Naomi Shihab Nye, a Palestinian-American poet, wrote a young adult novel called Habibi (which means “darling” in Arabic). A poet’s first novel, its language is poetic, brief, and vivid. It’s made up what I like to call “episodes” . . . they aren’t chapters, but they aren’t short stories, either . . . they're something in between. They capture the experiences of the main character, Liyana, as she moves with her family from the US to Palestine. Each episodic piece begins with an intriguing line at the top; these come are supposed to come from Liyana’s notebook, where writes ideas for the first lines of stories or poems. I used this line as my quote in the yearbook when I graduated from high school: If you could be anyone, would you choose to be yourself? (And I’m still not sure about the answer to that question.)
There’s another of these first lines that’s been floating in my head recently: She turned a corner and everything changed. Because this is just what I feel like has happened to me. I turned a corner and everything changed. Literally.
I’m from Idaho, which is something a lot of people look down their noses at when I tell them. Ever since I put that choosing-to-be-yourself quote in the yearbook, I’ve wanted to be an editor. It’s all a much, much longer story, but last summer I attended a graduate publishing course, and I thought I’d try entering the world of publishing in Boston instead of New York City, because NYC seemed scary, but Boston is my favorite city of any I’ve known. Some of my relatives live in and around Boston, and I fell in love the first time I came to visit. And since those relatives were nicely willing to let me live with them for free, I applied for some internships and jobs, and in January I got on a plane to do some interviews. I booked a ticket back to Idaho because I thought, if by some miracle I was offered a position, I’d have time to come back and pack up and say goodbye before it started.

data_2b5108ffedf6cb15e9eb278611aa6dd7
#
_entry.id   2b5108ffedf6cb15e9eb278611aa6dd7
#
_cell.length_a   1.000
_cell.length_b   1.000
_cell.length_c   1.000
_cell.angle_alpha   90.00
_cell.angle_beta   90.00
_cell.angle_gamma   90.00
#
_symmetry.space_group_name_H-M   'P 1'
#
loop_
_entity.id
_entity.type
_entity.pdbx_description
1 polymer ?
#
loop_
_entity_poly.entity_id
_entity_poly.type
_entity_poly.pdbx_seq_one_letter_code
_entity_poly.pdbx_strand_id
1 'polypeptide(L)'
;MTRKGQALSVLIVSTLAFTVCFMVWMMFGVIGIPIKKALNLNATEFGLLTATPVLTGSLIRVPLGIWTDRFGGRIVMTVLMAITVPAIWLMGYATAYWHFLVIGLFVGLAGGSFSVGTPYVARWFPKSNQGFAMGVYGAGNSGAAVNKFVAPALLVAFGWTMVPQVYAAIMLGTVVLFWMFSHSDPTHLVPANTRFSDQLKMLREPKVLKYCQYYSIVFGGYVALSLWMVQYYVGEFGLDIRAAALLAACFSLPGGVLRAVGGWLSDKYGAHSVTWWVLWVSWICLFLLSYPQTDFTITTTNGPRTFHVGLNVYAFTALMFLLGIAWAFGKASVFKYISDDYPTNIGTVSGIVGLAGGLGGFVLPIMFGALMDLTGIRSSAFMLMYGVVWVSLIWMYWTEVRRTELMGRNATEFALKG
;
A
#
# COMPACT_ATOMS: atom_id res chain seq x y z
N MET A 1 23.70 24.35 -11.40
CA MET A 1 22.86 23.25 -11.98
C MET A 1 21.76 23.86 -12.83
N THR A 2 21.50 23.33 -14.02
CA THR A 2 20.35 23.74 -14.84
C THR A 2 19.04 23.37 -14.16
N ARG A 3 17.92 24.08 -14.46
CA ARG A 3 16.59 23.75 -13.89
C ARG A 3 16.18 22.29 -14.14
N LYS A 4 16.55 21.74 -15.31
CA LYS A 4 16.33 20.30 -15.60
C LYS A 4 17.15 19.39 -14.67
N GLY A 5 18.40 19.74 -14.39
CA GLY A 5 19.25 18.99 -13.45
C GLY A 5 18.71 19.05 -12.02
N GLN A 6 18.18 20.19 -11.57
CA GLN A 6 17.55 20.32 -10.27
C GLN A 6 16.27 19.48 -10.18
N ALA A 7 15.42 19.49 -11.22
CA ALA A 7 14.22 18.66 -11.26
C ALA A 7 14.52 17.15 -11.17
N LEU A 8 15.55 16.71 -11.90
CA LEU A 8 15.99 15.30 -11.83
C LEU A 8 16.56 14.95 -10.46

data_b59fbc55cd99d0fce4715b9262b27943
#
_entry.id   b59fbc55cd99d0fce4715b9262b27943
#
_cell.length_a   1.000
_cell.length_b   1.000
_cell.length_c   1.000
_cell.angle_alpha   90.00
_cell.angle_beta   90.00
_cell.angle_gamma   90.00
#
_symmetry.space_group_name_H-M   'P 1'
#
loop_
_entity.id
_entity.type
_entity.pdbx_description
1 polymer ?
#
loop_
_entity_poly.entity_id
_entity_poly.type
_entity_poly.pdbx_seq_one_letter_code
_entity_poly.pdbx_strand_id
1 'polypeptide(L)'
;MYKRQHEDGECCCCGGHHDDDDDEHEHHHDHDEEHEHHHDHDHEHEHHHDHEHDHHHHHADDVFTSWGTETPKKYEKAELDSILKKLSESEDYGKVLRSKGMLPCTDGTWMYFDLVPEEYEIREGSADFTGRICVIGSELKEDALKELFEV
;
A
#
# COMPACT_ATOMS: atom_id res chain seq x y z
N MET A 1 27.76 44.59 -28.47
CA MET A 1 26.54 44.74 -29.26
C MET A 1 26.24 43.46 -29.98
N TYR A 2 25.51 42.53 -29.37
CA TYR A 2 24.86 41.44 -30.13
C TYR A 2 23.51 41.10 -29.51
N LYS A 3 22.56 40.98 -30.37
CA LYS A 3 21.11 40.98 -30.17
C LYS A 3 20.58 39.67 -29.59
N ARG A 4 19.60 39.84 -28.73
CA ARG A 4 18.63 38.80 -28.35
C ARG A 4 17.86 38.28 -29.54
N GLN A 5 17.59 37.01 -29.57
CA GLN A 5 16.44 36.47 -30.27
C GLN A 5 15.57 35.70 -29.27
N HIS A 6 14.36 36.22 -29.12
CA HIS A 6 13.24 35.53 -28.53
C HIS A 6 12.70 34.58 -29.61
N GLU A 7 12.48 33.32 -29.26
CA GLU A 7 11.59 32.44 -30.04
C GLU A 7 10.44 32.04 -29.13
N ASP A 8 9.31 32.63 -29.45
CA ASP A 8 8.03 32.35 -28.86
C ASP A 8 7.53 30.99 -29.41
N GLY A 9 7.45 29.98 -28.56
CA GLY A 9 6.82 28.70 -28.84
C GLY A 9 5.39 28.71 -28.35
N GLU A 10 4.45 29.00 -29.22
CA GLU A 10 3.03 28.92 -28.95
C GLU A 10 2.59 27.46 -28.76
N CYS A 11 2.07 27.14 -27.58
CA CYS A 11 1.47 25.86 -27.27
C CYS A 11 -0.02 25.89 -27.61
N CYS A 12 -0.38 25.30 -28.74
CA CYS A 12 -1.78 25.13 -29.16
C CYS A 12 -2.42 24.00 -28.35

But, instead, I was turning a corner and everything was changing. A press in Boston offered me an internship that was starting right away, so I canceled my ticket and stayed. I walked around the city investigating bookstores to work at, too—and, literally, I turned a corner and there was a certain tiny store tucked away on a side street, and there I found a job. A tiny job, but a truly extraordinary one. (Again, it’s all a much, much bigger story, but I’ll stop here for now.)
So, suddenly my life, or at least the outside of my life, is completely different. Suddenly I’m not in Idaho anymore. I’m riding around on the bus and the train and the T (which is what Bostonians call the subway), and my boots are tapping along the cobblestone streets, and always and everywhere I’m noticing and watching all kinds of people going about their lives. I saw a lady reading Fifty Shades of Grey (oh dear!) and heard a guy calling his mom to say Happy Valentine’s Day and sat next to a girl crocheting a rose-colored hat. I go past business men in suits and homeless people asking for change. I see tourists taking pictures and couples holding hands and friends walking arm-in-arm.
And here’s Walt Whitman, back again . . . as I go around this great city, I think how he wrote of
The blab of the pave . . . /The impassive stones that receive and return so many echoes, / The souls moving along . . . are they invisible while the least atom of the stones is visible?
Now I am one of those souls moving along.
Though I say “everything” has changed, it really hasn’t. So many things are still the same, and I am still that same soul inside. But yet again it isn’t that simple, because the changes outside affect my soul and myself inside. I will move and grow on from here.
Another corner's always coming.